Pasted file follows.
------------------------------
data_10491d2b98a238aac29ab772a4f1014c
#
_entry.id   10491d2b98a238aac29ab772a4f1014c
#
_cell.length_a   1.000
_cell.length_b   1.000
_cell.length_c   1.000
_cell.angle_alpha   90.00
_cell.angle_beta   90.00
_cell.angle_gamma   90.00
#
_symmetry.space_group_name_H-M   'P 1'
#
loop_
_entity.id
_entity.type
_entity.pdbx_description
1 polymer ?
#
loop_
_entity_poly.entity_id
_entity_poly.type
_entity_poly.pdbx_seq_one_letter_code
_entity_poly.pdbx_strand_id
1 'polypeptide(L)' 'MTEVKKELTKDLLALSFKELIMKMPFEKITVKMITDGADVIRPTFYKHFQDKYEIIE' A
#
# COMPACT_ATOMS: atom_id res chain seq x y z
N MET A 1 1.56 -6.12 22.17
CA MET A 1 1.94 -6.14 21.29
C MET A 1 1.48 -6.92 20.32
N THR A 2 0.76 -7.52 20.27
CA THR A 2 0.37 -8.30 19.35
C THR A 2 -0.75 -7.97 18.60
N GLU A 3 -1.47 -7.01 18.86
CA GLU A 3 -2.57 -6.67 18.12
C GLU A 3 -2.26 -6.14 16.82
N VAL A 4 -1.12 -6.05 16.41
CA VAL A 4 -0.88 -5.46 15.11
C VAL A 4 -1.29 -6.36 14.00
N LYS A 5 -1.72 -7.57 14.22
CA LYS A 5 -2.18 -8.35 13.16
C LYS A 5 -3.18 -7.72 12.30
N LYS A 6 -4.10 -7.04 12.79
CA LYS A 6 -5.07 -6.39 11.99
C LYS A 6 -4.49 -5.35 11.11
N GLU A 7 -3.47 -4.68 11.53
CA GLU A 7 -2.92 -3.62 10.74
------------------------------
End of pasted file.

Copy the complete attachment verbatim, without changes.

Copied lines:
data_10491d2b98a238aac29ab772a4f1014c
#
_entry.id   10491d2b98a238aac29ab772a4f1014c
#
_cell.length_a   1.000
_cell.length_b   1.000
_cell.length_c   1.000
_cell.angle_alpha   90.00
_cell.angle_beta   90.00
_cell.angle_gamma   90.00
#
_symmetry.space_group_name_H-M   'P 1'
#
loop_
_entity.id
_entity.type
_entity.pdbx_description
1 polymer ?
#
loop_
_entity_poly.entity_id
_entity_poly.type
_entity_poly.pdbx_seq_one_letter_code
_entity_poly.pdbx_strand_id
1 'polypeptide(L)' 'MTEVKKELTKDLLALSFKELIMKMPFEKITVKMITDGADVIRPTFYKHFQDKYEIIE' A
#
# COMPACT_ATOMS: atom_id res chain seq x y z
N MET A 1 1.56 -6.12 22.17
CA MET A 1 1.94 -6.14 21.29
C MET A 1 1.48 -6.92 20.32
N THR A 2 0.76 -7.52 20.27
CA THR A 2 0.37 -8.30 19.35
C THR A 2 -0.75 -7.97 18.60
N GLU A 3 -1.47 -7.01 18.86
CA GLU A 3 -2.57 -6.67 18.12
C GLU A 3 -2.26 -6.14 16.82
N VAL A 4 -1.12 -6.05 16.41
CA VAL A 4 -0.88 -5.46 15.11
C VAL A 4 -1.29 -6.36 14.00
N LYS A 5 -1.72 -7.57 14.22
CA LYS A 5 -2.18 -8.35 13.16
C LYS A 5 -3.18 -7.72 12.30
N LYS A 6 -4.10 -7.04 12.79
CA LYS A 6 -5.07 -6.39 11.99
C LYS A 6 -4.49 -5.35 11.11
N GLU A 7 -3.47 -4.68 11.53
CA GLU A 7 -2.92 -3.62 10.74